LOCAL SPIN: Rude Awakening
KSBW’s reasons for censoring Western Stage make no sense.
Thursday, August 30, 2012
In the 13 or so years that The Marketing Department (TMD) has been in operation, the Salinas-based agency has produced hundreds of commercials and purchased – in the estimation of founder and president Nick Pasculli – several millions of dollars worth of ad time from local television stations. It’s safe to say they know what they’re doing.
In the 35-and-counting years The Western Stage at Hartnell College has been in operation, the theater company has produced hundreds of plays, entertained thousands of audience members and helped launch the careers of the likes of Dustin Lance Black, Academy Award-winning screenwriter of Milk. It’s safe to say they, too, know what they’re doing.
So it was especially confounding last Friday when The Western Stage’s marketing manager, Ron Cacas, received a phone call from his ad rep at KSBW telling him the station was unwilling to air – during daylight hours and before 11:30pm – a TMD-produced commercial for Spring Awakening, the Tony Award-winning play that begins at The Western Stage Sept. 8.
Cacas wanted to start running the ad beginning Sept. 3, specifically during The Dr. Phil Show and The Ellen DeGeneres Show. His theory is that audiences for the adult-themed shows might be interested in the play.
Spring Awakening has a name that belies its subject matter; the title alone sounds like a musical out of the Gilbert & Sullivan playbook. But it deals with some pretty graphic subject matter – child abuse, rape, incest, abortion, suicide – through the lens of teenagers in 19th-century Germany. Frank Wedekind wrote the play in 1891; in the 1990s, singer-songwriter Duncan Sheik and lyricist Steven Sater began setting it to rock music. In 2007, it won a handful of Drama Desk Awards, critics’ awards, eight Tonys and a Grammy.
“IF I CAN SEE PARIS HILTON FELLATING A CHEESEBURGER ON KSBW, WHY NOT MEN SMOOCHING?”
The 30-second ad TMD created makes it clear: This is a play dealing with taboo subjects. The voice-over says so: “Everything taboo.”
“Ever wonder what your teens and their friends are thinking about? Afraid to ask?” the voice-over asks. The visuals include a barefoot couple rolling in the hay, a woman wearing a camisole and boy shorts and drawing her hand down her body, and two men leaning in for a kiss, their faces in shadow.
Cacas says the ad rep told him, “They felt it wasn’t appropriate for their audience. I said, ‘Tell me specifically what part your station finds objectionable, and we’re willing to, if necessary, modify it. Give me specifics.’ And he couldn’t,” Cacas says.
Cacas adds he asked for a written explanation of the standards. Instead, he got a call from station President and General Manager Joe Heston.
“I told him I found it ironic, because after speaking for the sales manager, I went home for a late lunch and watched Dr. Phil,” Cacas says, “and I saw Ellen DeGeneres have Ashton Kutcher come out buck naked in front of Ellen’s 80-year-old grandmother. I find it ironic that this commercial shows no nudity, but this is what I am seeing on your station.”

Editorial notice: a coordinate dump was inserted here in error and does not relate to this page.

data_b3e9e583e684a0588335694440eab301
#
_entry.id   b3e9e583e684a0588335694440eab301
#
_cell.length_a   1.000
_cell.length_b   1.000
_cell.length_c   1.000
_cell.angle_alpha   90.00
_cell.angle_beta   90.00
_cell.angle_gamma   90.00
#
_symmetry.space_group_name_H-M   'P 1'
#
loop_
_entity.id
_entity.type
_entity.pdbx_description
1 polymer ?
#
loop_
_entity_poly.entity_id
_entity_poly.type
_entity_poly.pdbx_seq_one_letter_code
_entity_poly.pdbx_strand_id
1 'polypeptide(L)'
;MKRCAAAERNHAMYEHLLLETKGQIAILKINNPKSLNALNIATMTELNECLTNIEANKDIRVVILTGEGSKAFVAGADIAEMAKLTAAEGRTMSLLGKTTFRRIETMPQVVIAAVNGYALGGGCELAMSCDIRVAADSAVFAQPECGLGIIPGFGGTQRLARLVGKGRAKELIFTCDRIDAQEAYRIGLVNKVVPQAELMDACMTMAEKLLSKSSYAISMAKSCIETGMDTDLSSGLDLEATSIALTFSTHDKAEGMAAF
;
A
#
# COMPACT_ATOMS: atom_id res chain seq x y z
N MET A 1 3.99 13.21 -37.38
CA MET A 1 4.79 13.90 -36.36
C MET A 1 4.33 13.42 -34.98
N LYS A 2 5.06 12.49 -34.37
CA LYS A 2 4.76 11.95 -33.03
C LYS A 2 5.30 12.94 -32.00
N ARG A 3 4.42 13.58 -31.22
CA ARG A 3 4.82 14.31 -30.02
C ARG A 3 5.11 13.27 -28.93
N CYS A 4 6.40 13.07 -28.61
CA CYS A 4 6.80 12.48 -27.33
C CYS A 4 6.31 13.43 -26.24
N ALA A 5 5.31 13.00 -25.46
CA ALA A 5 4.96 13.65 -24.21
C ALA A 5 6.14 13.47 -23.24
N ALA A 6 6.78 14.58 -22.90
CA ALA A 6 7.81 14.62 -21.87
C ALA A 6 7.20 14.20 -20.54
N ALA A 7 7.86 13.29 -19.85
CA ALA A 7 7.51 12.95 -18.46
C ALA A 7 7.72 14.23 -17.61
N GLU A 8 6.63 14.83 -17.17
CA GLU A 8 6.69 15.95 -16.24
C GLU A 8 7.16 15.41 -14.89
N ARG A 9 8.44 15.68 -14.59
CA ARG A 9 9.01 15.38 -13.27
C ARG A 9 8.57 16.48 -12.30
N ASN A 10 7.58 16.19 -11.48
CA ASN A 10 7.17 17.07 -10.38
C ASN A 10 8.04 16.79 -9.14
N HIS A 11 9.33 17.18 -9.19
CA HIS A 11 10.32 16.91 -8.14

Asked what he thought Heston was thinking, and Cacas laughed. “I don’t know if I can say it,” he says. So I asked Heston: What are you thinking?
“The ad was not deemed to be consistent with what viewers might expect to have pop up in a commercial advertising situation,” Heston says. “It’s not indecent. It’s not a bad ad. There are a universe of people watching that wouldn’t be surprised or troubled by an ad, but because of the nature of the fortunate position we’re in, everything we do is exacerbated. An error of omission or commission becomes magnified.”
(Gentle reader, let me interject here: I don’t have any idea what that means either. All I wanted to know is why wouldn’t they run the ad during the day. If I can see Paris Hilton fellating a Carl’s Jr. cheeseburger on KSBW, or Victoria’s Secret models prancing in heels and not much else, why not hay rolling or men smooching?)
“It was not banned because of an indecency factor,” Heston says. “Quite frankly, if this spot had a different visualization it would be OK. We’re not prudes here. But there’s no reason to put on a commercial that is going to ultimately have the unintended consequence of having a chunk of the audience offended.”
The Western Stage is one of the only theater companies in the county that buys TV ads on a regular basis. Even by that standard, their buys are small. They know it.
But Jon Selover, Western Stage’s artistic director and director of Spring Awakening, says since KSBW feels theirs is not the right audience, they won’t be buying any time from them in the future.
“This is too hard for them to handle,” Selover says. “I wear two hats here. There’s the artist in me, and there’s the long-time Salinas resident, and the Western Stage guy is just pissed off.”
MARY DUAN is the Weekly’s editor. Reach her at email@example.com.